So what is it about coffee?
There is undoubtedly a resurgent enthusiasm for coffee and coffee houses. Much media space and many dinner party conversations are filled with analysis of coffee and support for that roaster over this or that barista over this.
There have been and are other gustatory fads – cocktails (and the terrible flaring competitions), estate olive oils, single varietal chocolate, bread, smoking, ageing meat etc. They come and go ad nauseum, ad vomitarium and are always accompanied by the same pretension, ego filled attempts at connoisseur-ship and pseudo expertise. These crazes are not without worth or purpose, though. Hopefully, as they pass, they leave behind a greater awareness of the food we eat, an appreciation of the aesthetic and some knowledge
Coffee seems to be the craze that has taken hold in Durban. I don’t see many cocktail bars or wine bars and maybe a smattering of artisanal beer brewers. Few talk to me of the ageing of their steaks or the virtues of pig chitterlings in this meat crazed country. But every day I am congratulated, regaled, threatened, ‘educated’ and otherwise beset upon by coffee experts. But why coffee? There is the obvious religious influence of a large and vibrant Muslim community that foreswear the intoxication of alcohol but embrace the intoxication of caffeine. Nevertheless why coffee?
Coffee and the drinking thereof seems to have hailed from Ethiopia in about the 11th Century, spread to the Yemen and thence the rest of Gulf. As always the Europeans were late in the act, though again as always, it hasn’t stopped them claiming the drink as their own. It has been banned by both Islam and Christendom at various times - sometimes for health reason, sometimes for economic and often as a symbol of political agitation. Apparently coffee houses worldwide have been hot beds of revolution (this latter tradition we would like revive).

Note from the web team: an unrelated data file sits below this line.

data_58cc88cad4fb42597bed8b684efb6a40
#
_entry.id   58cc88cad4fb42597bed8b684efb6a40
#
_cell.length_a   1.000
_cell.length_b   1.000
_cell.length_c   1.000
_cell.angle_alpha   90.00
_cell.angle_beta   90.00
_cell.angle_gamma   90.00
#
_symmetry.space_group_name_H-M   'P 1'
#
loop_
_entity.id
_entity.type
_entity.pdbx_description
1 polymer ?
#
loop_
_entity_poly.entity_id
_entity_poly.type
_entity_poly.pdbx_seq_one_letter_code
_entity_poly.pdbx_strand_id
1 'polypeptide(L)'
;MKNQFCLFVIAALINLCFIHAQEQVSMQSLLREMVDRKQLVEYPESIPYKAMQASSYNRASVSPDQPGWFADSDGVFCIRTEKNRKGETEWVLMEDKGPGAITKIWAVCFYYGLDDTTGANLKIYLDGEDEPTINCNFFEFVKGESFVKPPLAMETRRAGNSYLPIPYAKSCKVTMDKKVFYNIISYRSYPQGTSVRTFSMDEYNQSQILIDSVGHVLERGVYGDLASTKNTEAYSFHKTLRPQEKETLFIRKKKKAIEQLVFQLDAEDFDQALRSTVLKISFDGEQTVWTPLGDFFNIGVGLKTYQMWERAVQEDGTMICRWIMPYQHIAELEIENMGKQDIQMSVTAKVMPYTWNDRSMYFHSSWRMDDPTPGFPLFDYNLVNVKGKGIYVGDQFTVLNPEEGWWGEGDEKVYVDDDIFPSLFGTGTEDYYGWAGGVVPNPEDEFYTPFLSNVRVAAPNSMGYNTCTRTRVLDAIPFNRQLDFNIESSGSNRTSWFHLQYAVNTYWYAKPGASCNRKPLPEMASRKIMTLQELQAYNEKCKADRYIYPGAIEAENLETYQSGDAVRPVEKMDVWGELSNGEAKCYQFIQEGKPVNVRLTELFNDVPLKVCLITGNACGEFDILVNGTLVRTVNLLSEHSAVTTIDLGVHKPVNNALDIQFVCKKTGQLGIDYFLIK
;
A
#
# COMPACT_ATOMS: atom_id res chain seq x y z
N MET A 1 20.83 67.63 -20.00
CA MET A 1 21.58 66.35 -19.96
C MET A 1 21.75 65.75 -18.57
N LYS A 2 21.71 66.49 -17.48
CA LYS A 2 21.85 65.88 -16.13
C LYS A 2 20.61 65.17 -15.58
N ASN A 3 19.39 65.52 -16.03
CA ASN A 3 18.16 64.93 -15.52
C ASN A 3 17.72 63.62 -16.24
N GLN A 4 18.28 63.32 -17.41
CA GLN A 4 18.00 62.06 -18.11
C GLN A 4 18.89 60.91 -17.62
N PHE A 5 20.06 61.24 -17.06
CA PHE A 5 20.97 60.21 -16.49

There are more than a few stimulants that we are all (or maybe not all) familiar with – sugar, amphetamine, MDMA, tobacco, cocaine, chocolate, ephedrine and caffeine. My personal favourite is definitely caffeine and has been for more than a few decades. Its current legality is most convenient.
It is without doubt physically and mentally addictive. My personal experience of rare mornings (or even whole days, heaven forfend) deprived of a cup of coffee are evidence enough without the voluminous writing on the subject. Why do I happily submit to this yoke of physical addiction – uniquely so in my life?
What does caffeine do to us? Apparently all it does is block something called adenosine (the thing that makes you sleepy) being absorbed (for a while only). And the side effects are increased dopamine and adrenaline production. So you get happy and stimulated (for a while only). So all this cafe talk of revolution, plotting and general conviviality seems to be a result of an excess of joy.
As the by-line in the Coffee Magazine has it, ‘coffee solves everything’.
Finally, I would like to relate a story of a controlled tasting that we held at The Bakery a couple of years ago. We invited three local roasters and a few of our cognoscenti customers to a blind tasting. The three roasters bought their chosen blend and we blind tasted and rated them in espresso, cappuccino and filter form. No one, not even the roasters could identify the different coffees accurately. The only taster who got close was our then manager and barista Toko Cele.
Despite all this, The Glenwood Bakery proudly takes part and encourages this craze. We are now offering cold brew coffee from a Colombo
blend especially developed for cold brew. We have also bought a second grinder in preparation for a supply of premium beans from the new roaster on the block in Morrison St, Dan Erasmus of Firebird Roastery
. So we look forward to all kinds of caffeine fueled conversations filled with pretension, ego, knowledge and at least some revolution.